Importance of Music Lessons

Why is an education in music important?  There are numerous studies out there counting the psychological and physical benefits of playing music, skeptics can research them on their own. What I have here are a few bullets that I find the most beneficial.

  • Learning to play an instrument takes discipline. Not only are students responsible for the upkeep of an expensive instrument, they also must have the gumption to get up and practice daily. The results of practicing, or not, are almost always immediately apparent, and quantitative.
  • Learning how to read and play music doesn’t just teach how to read or play music. A recent study from the University of California finds that music also teaches the brain to think more critically. The study found second graders who had had music lessons scored 27% higher on tests than children without music lessons. Music students are able to associate their musical education with arithmetic and language skills.
  • Through ensembles (such as band and orchestra) students are able to learn at an early age the importance of teamwork.  Young musicians are aware that their performance within the group will affect the success of the performance of the entire group.  They must also learn to listen and respond to their “teammates” to create a successful performance.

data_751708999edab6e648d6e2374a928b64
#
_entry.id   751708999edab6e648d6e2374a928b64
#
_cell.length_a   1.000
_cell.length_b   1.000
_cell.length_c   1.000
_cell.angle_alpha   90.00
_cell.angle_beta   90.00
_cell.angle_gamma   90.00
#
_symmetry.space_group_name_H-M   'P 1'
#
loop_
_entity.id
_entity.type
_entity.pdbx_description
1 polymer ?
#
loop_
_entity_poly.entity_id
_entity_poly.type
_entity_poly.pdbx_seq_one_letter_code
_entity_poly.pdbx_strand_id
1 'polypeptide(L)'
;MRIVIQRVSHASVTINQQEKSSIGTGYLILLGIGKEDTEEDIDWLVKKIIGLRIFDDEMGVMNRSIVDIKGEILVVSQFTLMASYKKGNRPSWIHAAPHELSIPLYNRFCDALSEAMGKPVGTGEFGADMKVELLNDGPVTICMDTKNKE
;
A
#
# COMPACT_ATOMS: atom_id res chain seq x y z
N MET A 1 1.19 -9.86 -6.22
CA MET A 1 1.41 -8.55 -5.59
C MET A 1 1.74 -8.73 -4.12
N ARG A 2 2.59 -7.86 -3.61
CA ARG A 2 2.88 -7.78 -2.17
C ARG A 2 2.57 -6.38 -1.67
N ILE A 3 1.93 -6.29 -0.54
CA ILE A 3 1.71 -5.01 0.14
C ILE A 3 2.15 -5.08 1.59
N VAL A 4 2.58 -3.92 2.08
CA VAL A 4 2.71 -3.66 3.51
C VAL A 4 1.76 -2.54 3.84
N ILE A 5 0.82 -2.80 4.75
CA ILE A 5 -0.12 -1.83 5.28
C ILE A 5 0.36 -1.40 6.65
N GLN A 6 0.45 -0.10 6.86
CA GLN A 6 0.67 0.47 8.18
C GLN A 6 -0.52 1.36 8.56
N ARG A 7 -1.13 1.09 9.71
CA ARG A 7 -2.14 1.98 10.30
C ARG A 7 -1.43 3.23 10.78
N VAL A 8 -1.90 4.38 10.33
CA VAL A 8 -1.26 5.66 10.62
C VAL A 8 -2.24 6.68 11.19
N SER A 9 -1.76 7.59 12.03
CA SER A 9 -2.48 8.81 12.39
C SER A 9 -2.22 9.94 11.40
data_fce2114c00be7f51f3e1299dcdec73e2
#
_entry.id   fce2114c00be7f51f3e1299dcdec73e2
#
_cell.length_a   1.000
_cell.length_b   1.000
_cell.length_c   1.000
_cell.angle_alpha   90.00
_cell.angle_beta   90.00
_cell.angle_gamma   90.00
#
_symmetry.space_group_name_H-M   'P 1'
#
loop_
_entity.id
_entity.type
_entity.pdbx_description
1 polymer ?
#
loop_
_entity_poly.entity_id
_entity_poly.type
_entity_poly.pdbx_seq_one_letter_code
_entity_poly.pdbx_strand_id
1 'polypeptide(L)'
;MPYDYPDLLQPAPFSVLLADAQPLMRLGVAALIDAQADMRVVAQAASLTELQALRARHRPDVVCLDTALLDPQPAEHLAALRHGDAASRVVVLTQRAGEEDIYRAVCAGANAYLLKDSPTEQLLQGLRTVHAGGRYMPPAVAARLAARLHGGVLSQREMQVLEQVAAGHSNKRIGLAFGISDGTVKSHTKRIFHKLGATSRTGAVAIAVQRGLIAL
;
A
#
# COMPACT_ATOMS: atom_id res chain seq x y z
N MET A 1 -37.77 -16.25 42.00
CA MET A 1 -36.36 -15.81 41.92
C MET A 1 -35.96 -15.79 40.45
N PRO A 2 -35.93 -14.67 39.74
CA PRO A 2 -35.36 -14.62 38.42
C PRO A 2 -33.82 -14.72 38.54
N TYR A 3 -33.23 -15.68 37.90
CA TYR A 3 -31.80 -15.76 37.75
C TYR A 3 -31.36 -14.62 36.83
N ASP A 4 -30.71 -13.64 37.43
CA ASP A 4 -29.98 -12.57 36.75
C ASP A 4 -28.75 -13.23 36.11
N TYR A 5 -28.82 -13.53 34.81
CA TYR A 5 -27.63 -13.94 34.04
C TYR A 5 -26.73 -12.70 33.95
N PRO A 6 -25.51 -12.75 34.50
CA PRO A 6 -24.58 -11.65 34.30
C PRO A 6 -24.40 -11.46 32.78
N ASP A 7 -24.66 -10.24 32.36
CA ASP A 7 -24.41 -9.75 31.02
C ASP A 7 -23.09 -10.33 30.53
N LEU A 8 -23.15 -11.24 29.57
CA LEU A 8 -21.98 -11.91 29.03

In short, music makes you a smarter, better person to which society can benefit from.


Music gives a soul to the universe, wings to the mind, flight to the imagination and life to everything. -Plato

You don’t have to take my word for it. Go out, do your research!


Science says there are good medical reasons to play…

  • Playing a musical instrument can reverse stress at the molecular level, according to studies conducted by Loma Linda University School of Medicine and Applied Biosystems (as published in Medical Science Monitor)
  • Making music can help reduce job burnout and improve your mood, according to a study exposing 112 long-term care workers to six recreational music-making sessions of group drumming and keyboard accompaniment. (as published in Advances in Mind-Body Medicine)
  • Playing music increases human growth hormone (HgH production among active older Americans.  A study following 130 people over two 10-week periods measured participants’ levels of HgH.  The findings revealed that the test group who took group keyboard lessons showed significantly higher levels of HgH than the control group people who did not make music. (University of Miami)

Children and Teens — Playing music positively affects the development of children’s cognitive skills.  It builds confidence, self-discipline and inspires creativity.  Also playing music can increase productivity and help kids and teens connect socially with their peers.

Adults and Seniors — Playing excercies the brain and helps fight memory loss. It helps reduce stress and lower blood pressure.  And it can stave off depression and loneliness.


I recommend visiting the Children’s Music Workshop for more fun facts and figures on the importance of an education in music.